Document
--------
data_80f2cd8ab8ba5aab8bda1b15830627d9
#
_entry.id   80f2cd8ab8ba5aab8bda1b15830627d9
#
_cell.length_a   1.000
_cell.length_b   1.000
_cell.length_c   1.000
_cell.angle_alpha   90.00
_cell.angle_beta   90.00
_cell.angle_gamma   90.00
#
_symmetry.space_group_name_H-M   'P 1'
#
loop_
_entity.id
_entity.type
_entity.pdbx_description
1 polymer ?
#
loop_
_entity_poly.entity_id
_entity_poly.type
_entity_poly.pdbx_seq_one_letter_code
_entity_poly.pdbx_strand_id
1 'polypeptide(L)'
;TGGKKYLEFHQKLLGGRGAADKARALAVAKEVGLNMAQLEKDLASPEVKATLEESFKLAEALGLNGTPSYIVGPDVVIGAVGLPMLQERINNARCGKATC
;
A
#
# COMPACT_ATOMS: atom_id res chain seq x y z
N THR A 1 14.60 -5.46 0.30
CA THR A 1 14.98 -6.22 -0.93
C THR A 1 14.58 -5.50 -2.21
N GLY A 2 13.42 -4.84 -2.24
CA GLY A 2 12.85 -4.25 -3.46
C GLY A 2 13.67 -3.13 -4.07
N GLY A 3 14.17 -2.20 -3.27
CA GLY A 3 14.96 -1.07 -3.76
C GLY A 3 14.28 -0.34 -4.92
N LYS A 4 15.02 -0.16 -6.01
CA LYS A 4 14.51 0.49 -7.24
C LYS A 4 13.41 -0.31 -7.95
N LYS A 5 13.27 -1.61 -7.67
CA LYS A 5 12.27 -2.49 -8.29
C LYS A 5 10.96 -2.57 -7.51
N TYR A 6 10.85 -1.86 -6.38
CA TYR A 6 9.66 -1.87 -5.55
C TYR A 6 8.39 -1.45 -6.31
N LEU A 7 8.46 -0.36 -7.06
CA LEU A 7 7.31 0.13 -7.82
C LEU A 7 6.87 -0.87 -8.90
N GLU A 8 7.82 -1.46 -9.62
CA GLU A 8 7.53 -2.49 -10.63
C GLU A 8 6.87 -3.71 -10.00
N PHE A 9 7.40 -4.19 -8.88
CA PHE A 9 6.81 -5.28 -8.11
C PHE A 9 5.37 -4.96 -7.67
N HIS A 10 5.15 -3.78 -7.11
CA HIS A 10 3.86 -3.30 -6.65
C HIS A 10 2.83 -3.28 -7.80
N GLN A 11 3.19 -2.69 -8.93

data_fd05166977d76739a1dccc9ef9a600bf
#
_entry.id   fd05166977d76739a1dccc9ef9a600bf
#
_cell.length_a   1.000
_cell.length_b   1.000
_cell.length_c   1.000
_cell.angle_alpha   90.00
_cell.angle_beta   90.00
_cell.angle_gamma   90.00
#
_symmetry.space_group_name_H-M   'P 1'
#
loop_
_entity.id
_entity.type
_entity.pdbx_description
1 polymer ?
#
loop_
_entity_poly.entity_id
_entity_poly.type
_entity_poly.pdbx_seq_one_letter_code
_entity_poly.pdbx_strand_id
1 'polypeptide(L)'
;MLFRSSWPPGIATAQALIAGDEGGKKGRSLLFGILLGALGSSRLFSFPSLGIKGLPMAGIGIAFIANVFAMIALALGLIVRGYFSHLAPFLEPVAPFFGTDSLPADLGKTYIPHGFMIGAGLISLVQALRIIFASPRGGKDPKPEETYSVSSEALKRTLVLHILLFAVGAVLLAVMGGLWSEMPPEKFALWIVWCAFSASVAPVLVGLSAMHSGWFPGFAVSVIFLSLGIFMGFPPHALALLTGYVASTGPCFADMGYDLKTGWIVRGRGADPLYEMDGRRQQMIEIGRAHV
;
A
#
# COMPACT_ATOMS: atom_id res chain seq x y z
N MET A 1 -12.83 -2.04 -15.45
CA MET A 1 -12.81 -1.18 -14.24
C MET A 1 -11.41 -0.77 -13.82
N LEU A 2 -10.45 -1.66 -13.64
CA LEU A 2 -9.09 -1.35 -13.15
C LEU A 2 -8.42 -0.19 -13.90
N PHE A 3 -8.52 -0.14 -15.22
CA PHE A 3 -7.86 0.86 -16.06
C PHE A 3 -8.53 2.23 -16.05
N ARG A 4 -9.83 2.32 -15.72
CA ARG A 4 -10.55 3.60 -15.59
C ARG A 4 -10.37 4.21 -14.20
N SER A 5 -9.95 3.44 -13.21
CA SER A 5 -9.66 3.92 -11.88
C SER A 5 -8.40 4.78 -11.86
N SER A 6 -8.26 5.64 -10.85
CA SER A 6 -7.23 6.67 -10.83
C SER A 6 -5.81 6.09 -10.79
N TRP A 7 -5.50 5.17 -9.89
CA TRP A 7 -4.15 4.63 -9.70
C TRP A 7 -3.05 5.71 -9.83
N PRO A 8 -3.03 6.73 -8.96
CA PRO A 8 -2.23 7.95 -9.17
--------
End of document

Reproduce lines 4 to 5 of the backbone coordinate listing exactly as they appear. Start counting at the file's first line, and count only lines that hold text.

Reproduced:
#
_cell.length_a   1.000